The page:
Together, Frank and Pinkney took participants through a gentle process of generating new Jewish monologues, with time for writing and revision to a background of “chill music,” as Frank put it.

Another compelling session, Working Session for Member Theatres, covered how Jewish institutions can better engage with diverse populations. The session was run by Warren Hoffman, the Executive Director for The Association for Jewish Studies, and Miriam Steinberg-Egeth, the Strategic Manager at the educational institution Hadar. (Hadar is the home of Rising Song Institute, another CANVAS grantee.)

The presenters were straightforward about how daunting it can be to embrace diversity in its many forms, and how important it is to do it anyway.

“You have to start somewhere,” Steinberg-Egeth said. “You literally need to pick a place and start.”

Some ideas: providing childcare during matinées so parents of young children can experience theatre. There are also ways to be inclusive that cost organizations nothing, such as providing clear information about parking and transportation options. Theatres often neglect to provide this information, but they are a concern of people with accessibility needs.

These themes—of empathy, honesty, creativity, and inclusiveness—continued throughout the conference, with panels on diversity in theatre and overcoming institutional bias. But career development wasn’t left out, with networking sessions, panels on non-profit leadership, and a conversation on “playwriting entrepreneurship”—creative ways to fund a production.

The conference was capped off by performances from member theatres The Braid, CenterStage, Nephesh Theatre, Seattle Jewish Theater Company, SH’MA Theatre Group, Theater of Ideas, and Yiddish Theatre Ensemble.

Norton said she engaged in “radical listening” to members before designing Revive and Renew. The practice seems to have worked: One writer shared that the conference “gave me hope during a time of darkness.” Another expressed enthusiastic gratitude for this “rich, inspiring, and down-to-earth gathering of creative minds.”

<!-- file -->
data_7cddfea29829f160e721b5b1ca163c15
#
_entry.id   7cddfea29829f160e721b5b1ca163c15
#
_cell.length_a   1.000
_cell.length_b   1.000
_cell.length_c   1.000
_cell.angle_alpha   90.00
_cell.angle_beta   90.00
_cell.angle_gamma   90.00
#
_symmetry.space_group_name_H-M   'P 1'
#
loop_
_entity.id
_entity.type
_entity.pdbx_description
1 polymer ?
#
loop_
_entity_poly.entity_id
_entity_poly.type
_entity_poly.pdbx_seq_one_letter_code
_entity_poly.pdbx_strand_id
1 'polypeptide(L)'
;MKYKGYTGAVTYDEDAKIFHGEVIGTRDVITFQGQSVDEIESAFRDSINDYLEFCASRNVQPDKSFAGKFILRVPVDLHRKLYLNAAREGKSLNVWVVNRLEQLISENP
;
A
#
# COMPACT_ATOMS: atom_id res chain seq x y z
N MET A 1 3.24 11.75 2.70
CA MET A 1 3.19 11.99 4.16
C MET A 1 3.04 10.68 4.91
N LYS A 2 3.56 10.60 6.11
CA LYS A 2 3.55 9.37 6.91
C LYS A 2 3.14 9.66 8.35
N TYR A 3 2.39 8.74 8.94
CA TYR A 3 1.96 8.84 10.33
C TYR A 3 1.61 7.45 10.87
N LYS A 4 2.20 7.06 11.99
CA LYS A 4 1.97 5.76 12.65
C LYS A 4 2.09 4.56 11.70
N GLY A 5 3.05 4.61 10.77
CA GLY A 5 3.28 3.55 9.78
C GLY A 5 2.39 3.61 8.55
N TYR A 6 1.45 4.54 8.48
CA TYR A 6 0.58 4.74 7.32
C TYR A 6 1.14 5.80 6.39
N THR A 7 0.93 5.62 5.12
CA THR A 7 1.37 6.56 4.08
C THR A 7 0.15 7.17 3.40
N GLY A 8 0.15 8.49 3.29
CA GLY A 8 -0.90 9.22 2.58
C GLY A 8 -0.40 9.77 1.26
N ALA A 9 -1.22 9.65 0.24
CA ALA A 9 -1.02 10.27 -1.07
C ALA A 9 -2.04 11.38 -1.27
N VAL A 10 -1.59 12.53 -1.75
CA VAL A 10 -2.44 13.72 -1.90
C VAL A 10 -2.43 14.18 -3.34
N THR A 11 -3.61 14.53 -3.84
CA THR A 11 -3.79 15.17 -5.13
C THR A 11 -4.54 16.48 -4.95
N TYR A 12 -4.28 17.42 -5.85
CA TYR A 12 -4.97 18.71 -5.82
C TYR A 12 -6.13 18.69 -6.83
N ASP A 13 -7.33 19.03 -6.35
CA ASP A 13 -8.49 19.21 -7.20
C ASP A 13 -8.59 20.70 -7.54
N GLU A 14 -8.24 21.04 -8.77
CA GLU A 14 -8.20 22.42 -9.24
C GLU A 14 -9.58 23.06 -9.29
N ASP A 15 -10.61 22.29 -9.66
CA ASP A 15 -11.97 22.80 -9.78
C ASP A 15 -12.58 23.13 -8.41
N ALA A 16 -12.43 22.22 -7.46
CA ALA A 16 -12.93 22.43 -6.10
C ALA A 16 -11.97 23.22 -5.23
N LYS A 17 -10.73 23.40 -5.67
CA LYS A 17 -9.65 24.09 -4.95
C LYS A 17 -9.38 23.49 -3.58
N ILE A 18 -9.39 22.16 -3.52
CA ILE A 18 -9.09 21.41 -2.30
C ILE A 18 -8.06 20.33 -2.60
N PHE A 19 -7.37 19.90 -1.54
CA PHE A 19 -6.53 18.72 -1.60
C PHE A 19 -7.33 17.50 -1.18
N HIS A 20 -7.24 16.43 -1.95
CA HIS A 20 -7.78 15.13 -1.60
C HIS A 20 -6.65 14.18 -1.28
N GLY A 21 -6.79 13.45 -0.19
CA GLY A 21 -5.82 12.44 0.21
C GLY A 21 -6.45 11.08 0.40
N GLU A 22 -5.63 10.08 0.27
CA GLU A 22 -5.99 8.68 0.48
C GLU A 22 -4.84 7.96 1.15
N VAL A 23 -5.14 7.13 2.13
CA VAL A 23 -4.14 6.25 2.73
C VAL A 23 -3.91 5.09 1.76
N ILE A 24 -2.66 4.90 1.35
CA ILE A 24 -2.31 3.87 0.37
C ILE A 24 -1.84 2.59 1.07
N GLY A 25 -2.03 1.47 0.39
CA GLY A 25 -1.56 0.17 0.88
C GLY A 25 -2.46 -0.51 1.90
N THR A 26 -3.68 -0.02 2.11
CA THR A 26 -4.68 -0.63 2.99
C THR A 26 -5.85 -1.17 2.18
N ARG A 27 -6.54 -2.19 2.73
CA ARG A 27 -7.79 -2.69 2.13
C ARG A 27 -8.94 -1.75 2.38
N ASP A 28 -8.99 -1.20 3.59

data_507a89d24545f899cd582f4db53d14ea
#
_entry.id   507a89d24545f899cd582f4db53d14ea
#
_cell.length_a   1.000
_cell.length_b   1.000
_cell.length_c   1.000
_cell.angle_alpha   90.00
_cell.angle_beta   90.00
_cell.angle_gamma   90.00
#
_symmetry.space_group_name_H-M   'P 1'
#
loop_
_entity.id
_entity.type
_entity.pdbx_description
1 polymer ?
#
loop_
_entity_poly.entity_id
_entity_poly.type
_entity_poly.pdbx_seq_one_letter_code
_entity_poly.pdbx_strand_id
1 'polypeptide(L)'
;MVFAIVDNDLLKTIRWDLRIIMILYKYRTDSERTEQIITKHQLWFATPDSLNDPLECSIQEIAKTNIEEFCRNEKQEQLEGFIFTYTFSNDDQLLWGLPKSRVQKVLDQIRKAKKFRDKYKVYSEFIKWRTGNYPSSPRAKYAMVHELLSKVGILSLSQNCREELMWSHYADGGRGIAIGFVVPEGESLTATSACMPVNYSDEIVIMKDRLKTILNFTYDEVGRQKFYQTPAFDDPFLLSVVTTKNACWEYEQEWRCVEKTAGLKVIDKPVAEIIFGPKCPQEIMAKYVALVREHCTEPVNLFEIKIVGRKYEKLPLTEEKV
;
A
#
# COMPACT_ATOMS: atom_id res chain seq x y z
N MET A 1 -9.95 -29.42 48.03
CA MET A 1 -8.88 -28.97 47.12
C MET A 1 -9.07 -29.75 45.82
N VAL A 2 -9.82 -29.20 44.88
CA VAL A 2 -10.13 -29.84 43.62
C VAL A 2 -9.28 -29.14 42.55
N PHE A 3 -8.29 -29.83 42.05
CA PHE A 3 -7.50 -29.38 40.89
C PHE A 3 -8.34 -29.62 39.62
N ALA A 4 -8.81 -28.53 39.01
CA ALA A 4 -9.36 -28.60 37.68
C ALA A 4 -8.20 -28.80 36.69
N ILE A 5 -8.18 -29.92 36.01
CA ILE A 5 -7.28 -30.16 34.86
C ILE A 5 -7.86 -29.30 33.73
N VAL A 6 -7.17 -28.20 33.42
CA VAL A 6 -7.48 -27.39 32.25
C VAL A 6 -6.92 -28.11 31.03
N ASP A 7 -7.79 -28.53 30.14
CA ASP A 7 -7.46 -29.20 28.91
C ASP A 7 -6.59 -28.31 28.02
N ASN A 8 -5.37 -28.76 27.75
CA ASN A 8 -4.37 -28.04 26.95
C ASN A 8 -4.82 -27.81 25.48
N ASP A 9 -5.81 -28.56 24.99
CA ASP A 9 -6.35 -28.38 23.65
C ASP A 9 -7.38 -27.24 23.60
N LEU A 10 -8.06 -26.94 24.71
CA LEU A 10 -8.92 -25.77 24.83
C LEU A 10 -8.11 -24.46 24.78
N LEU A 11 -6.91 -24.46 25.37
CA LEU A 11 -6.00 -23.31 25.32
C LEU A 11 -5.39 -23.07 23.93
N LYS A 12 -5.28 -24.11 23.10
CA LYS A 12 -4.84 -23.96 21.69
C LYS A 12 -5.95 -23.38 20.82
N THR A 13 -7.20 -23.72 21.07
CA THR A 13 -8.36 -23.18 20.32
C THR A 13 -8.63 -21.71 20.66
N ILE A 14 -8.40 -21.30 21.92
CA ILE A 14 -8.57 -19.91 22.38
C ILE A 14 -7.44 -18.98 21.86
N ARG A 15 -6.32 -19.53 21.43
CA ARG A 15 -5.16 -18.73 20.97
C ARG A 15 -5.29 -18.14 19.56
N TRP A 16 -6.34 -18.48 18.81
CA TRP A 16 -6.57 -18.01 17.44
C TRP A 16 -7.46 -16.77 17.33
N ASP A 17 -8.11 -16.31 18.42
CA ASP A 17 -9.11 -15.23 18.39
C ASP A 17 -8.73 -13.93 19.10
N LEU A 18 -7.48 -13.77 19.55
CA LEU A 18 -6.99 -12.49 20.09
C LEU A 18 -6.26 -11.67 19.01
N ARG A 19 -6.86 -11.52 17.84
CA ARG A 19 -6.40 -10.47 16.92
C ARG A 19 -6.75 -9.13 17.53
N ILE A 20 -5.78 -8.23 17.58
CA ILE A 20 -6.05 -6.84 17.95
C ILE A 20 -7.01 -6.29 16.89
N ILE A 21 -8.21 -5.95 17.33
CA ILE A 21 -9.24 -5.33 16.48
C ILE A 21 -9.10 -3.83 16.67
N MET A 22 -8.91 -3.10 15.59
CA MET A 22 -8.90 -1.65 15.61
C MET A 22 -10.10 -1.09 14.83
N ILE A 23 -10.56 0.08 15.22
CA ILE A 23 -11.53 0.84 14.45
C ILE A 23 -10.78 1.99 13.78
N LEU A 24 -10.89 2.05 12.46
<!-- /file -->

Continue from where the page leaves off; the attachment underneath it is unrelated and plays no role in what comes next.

Asking questions about the human experience

This is a difficult time for the theatre field. During the conference, a number of AJT members expressed anxiety about declining audiences and finances. But Jewish theatre remains a crucial way for the community to engage with its own history and culture as well as providing insight into universal values. AJT is working to nurture these stories and to celebrate the wide scope of interests among Jewish theatre artists.

“I see Jewish themes as connecting to core elements of theatre,” Norton said. “We’re asking questions about the human experience. I want artists to focus on making great work that delves into the questions that inspire them.”

Norton is bringing a new energy and sense of purpose to AJT while continuing its important mission of connecting Jewish theatre artists and promoting their work. Its success is reflected in the enthusiasm of its members.

“It is so exciting that AJT is supporting individual artists and offering dialogue with different entry points to Judaism, including theatre for young audiences, my area of focus,” said Jonathan Shmidt Chapman. “I’m thrilled that the Alliance for Jewish Theatre exists.”

Image: The set of Elizabeth Savage’s Aristaeus at The New Jewish Theatre in St. Louis, a Jewish Plays Project finalist premiering at an AJT member theatre. Photo: Dunsi Dai

You can read more recent profiles of other CANVAS Network Grantees here, here, and here.